Brent Anderson, the developer of the great indie title, The Great White Destroyer, took time out of his day to answer a few questions in this e-mail interview. You will get a good look into the life of an indie dev, his views on DRM, DLC, piracy and how TGWD came to be.
1. Please tell us a little bit about yourself and your role with the development of The Great White Destroyer.
My name is Brent Anderson, I’m a 32 year old manguy who loves making games, always have and always will, hopefully. I’ve been at this indie developing thing for roughly 6 years and am mostly self taught. Currently I’ve got 2 games under my belt and a ton of unfinished prototypes. My role with The Great White Destroyer, I made the whole damn thing. I had a lone tester, Jay, who was aces, the game wouldn’t be near as good without his input.
2. How did you get started in developing PC games?
I knew I wanted to be involved with the process of game creation when I was a wee lad, so I took whatever available paths there were. I dabbled in programming, got a 3D animation degree(no Game schools at the time), did some work on game mods after college while trying to find a job. Some industry contacts wove a pretty dire tale of the job market at that time, so I though “why not make one yourself dummy!”
3. Where did the idea for The Great White Destroyer come from?
It actually started with the mouse control scheme. I was taking what I had done with Snowball’s Chance and improving on it. Previously I had been prototyping something else that was less action oriented, and I was in the mood for destruction. I figured it would be fun to be a shark tearing ass on everything, so I put the two together.
4. What are some of the successes and failures you learned from in developing The Great White Destroyer?
Successes, I now have a much better skillset than before! I have better understanding of how programming works, better marketing skills, and who knew I could make decent music, haha. I’ve sold more copies of this game than my previous one.
Failures, I developed it in the dark, so most people to this day don’t even know it exists. I’ve never been a social person in real life or the internet, so I’ve been trying to work on that, as it IS required for exposure.
5. In its current form, how close is The Great White Destroyer to your initial vision?
Gameplay wise it ended up better than planned, on the content front, there were a few stage ideas and enemies I cut from it for time reasons mostly. I’m super satisfied with it.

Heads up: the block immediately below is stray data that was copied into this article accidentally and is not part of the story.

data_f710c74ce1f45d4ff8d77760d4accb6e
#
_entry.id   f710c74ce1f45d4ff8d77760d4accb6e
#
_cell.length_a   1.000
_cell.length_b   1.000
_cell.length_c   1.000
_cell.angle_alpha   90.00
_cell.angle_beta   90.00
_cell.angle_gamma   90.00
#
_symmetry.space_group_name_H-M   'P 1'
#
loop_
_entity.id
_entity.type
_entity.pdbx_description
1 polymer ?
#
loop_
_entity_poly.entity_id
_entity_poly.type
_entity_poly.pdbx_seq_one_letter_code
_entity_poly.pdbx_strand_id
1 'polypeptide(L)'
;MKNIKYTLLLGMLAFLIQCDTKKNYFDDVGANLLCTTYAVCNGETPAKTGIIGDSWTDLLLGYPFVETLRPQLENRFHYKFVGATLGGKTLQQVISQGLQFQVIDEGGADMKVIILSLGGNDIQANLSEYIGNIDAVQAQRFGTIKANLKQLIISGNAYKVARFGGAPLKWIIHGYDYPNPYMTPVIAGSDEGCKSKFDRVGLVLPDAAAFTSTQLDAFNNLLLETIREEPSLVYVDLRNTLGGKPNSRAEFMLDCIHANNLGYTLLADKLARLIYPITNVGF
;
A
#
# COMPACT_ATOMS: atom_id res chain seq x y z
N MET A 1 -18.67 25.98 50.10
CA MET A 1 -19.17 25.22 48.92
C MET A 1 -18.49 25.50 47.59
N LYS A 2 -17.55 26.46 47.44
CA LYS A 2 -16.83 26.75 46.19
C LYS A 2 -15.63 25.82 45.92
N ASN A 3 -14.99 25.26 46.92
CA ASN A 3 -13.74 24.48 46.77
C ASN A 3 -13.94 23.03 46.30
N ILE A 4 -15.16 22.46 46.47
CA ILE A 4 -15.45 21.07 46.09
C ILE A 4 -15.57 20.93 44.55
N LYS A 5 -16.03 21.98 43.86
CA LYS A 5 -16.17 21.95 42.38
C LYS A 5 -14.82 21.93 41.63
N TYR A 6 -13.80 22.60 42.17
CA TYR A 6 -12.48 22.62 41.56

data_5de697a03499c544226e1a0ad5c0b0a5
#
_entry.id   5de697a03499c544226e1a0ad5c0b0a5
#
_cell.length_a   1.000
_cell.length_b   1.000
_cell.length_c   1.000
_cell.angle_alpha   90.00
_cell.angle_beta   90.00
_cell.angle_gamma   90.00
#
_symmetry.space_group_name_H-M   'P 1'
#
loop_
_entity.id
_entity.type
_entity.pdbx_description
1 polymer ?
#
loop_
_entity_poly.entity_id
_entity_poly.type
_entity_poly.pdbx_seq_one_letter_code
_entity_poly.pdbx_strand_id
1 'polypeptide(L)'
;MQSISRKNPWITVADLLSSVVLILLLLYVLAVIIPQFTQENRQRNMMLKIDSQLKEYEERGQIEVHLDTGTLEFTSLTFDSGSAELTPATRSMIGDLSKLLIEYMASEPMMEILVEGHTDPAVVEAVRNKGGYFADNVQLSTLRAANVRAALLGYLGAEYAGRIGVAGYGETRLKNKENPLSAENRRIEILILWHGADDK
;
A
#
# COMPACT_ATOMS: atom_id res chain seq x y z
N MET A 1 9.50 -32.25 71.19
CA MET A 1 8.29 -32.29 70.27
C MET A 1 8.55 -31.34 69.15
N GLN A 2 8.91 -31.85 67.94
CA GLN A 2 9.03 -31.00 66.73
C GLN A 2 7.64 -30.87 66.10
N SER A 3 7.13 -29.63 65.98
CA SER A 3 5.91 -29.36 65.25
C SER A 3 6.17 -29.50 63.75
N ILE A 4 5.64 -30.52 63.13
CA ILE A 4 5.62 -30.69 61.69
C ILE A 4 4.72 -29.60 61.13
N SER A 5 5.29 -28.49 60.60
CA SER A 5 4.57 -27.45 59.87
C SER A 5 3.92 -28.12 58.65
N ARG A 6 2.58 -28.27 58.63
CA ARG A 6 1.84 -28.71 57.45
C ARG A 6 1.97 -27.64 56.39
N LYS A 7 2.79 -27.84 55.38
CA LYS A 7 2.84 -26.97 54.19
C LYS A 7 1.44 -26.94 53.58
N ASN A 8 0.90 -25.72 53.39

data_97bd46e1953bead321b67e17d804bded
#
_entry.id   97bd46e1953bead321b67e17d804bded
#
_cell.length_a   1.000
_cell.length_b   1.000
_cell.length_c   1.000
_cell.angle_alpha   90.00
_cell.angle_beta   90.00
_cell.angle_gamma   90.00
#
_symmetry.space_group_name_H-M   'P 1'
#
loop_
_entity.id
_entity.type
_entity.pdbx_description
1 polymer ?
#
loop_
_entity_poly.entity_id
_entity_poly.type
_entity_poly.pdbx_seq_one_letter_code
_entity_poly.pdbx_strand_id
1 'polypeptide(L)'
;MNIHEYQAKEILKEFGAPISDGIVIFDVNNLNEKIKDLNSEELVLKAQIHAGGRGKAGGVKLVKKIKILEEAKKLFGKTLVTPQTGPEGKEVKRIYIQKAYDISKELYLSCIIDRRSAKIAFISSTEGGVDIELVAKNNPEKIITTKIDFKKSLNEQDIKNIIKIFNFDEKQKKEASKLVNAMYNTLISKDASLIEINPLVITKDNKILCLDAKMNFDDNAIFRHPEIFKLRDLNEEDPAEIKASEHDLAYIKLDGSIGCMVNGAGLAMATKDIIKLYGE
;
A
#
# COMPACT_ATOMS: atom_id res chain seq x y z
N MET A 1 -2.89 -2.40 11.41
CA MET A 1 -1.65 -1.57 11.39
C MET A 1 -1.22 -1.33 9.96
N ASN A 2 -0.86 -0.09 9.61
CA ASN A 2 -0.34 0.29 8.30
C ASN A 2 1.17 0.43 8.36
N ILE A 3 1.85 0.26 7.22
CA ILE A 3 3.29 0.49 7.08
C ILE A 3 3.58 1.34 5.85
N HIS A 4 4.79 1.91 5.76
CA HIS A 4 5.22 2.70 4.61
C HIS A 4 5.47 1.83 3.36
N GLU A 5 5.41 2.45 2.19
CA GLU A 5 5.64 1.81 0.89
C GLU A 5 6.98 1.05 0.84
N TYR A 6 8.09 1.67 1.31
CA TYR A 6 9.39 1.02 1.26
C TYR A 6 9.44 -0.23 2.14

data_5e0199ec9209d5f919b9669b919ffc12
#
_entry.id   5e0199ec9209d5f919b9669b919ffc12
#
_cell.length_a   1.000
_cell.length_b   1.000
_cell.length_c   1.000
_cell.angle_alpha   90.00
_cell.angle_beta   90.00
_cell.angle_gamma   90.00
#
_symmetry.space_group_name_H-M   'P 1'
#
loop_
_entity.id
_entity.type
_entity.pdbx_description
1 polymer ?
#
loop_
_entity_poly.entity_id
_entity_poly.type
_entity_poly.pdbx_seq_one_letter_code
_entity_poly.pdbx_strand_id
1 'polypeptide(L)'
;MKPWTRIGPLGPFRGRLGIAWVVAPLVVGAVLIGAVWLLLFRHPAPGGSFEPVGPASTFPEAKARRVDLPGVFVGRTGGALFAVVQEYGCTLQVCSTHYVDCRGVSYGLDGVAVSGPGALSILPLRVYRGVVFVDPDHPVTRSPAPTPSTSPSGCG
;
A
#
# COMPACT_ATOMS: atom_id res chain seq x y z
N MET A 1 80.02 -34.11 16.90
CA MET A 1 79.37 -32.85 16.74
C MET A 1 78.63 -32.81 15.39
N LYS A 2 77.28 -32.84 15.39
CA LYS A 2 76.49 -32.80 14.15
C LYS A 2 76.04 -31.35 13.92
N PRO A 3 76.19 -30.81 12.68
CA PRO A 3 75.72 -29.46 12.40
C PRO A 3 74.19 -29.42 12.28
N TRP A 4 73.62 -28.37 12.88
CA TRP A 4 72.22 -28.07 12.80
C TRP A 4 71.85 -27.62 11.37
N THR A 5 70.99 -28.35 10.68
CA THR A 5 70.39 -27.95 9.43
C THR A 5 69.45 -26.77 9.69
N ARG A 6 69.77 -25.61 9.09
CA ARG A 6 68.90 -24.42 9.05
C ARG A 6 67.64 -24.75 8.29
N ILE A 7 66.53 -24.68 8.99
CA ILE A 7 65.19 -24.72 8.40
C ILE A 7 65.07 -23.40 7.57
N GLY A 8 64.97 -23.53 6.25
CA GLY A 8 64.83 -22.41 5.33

6. Some indie devs admitted their games were too hard upon release because they became experts as they developed the game. Talk about setting the difficulty levels for The Great White Destroyer and if you faced a similar challenge.
Difficulty turned out to be not that difficult to deal with. My tester had a good bead on things and let me know when something might be an issue. It was usually a number tweak here or there. I worked out normal difficulty first, and modified the rest according to that. I think most players of any skill level could enjoy it. Easy mode is a walk in the park, and deadly is damn near survival horror minus the zombies.
7. Were there any challenges you faced in ensuring The Great White Destroyer would run on the various PC system configurations?
I made the game using Gamemaker 6 and 7, so the system specs were pretty much already in stone, making it very easy. Across my family and friends, I had a nice assortment of rigs to test it on. There are a few problems which required finding work arounds to some issues, usually revolving around compatability mode tweaks on the newer Windows OS.
8. Outside of creating the game itself, what is the toughest aspect of being an indie developer?
Getting noticed by far. The market is saturated from top to bottom now, you could blink and miss a game! So you shout and wave your arms in a sea of people doing the same until your time comes, whenever the hell that is.
9. How did you develop the art style and level design for The Great White Destroyer?
The art is mostly simple shading with hard black outlines, the style or how things took shape didn’t really have any thought put behind it besides being quick to do, it was just how I drew at the time. I did become conscious of it partways through and tried to stick close to how everything started out. If you look close you can probably tell what art was done early in the game’s life cycle, and what came later. The level design was, for the most part, simple small areas. These were’nt traditional stages with a beginning and end, more of an arena environment, as the end level conditions are based on score aquisition. There were a few later stages that were huge, as they were meant to match to scale some of the set pieces. For instance, the oil rig, that stage used to be like 6 screens tall! That just wasn’t fun! It left the enemies way spread out, plus it was a drain on the system and frame rate. So some stages became more compact than originally planned, and for the better. I had a level-up moment then.
10. Did you research similar titles when trying to come up with the launch price for The Great White Destroyer?
Nope. I started the price at $6, just to see how it would do. I upped it to $9.99 a few months back as an experiment. *shrug* It may go higher or lower again, we’ll see.
11. As of the interview (7-10-11), The Great White Destroyer is not available on the major digital distribution platforms (Steam, Impulse, Desura). Are there any plans to change that?